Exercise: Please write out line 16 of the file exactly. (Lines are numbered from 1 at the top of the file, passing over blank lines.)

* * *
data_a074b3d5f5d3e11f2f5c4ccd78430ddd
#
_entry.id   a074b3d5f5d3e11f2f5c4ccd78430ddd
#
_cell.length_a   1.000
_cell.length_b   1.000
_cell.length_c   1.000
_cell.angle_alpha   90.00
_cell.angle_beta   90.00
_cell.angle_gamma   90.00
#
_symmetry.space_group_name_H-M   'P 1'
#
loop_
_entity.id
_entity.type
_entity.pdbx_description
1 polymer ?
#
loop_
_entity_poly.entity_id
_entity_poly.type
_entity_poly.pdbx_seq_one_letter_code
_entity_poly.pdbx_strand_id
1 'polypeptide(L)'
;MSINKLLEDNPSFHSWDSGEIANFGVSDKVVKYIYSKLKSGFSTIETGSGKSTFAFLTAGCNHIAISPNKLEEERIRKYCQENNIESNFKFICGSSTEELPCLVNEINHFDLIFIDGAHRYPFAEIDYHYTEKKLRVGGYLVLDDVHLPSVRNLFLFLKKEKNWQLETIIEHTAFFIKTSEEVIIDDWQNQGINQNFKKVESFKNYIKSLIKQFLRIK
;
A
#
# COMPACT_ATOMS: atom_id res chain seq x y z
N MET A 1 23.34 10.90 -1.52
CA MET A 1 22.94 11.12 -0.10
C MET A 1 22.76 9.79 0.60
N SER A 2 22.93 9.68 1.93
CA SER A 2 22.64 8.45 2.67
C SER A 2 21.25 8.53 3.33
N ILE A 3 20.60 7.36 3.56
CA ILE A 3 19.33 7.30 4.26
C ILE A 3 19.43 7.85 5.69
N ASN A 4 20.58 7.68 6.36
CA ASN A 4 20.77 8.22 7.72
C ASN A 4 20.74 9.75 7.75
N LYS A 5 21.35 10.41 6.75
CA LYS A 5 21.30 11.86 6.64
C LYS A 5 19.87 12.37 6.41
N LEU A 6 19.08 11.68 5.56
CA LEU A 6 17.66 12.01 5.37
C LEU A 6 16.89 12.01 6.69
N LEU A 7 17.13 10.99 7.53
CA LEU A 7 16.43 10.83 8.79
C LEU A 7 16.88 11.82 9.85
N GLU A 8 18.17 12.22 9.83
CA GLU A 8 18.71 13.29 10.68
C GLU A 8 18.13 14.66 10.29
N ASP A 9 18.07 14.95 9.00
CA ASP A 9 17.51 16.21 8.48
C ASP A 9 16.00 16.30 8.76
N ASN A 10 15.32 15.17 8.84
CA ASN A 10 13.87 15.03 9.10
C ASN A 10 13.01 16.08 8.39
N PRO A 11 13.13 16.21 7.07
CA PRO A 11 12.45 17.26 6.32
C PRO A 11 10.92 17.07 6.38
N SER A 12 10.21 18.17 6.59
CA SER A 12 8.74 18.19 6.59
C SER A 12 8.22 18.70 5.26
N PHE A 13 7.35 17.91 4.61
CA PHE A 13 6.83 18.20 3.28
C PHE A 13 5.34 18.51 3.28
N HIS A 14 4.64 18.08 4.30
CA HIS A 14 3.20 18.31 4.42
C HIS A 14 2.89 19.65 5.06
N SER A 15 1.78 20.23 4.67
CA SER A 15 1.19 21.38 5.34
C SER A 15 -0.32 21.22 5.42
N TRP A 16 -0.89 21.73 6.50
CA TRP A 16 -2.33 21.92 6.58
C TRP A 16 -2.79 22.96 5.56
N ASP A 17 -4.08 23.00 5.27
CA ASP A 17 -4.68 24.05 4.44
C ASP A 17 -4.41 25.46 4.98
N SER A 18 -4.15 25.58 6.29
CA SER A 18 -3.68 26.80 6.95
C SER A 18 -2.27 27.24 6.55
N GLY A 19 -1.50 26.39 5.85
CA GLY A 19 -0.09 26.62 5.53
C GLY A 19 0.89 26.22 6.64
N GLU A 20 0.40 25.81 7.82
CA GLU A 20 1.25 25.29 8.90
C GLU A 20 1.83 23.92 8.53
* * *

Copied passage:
_entity.type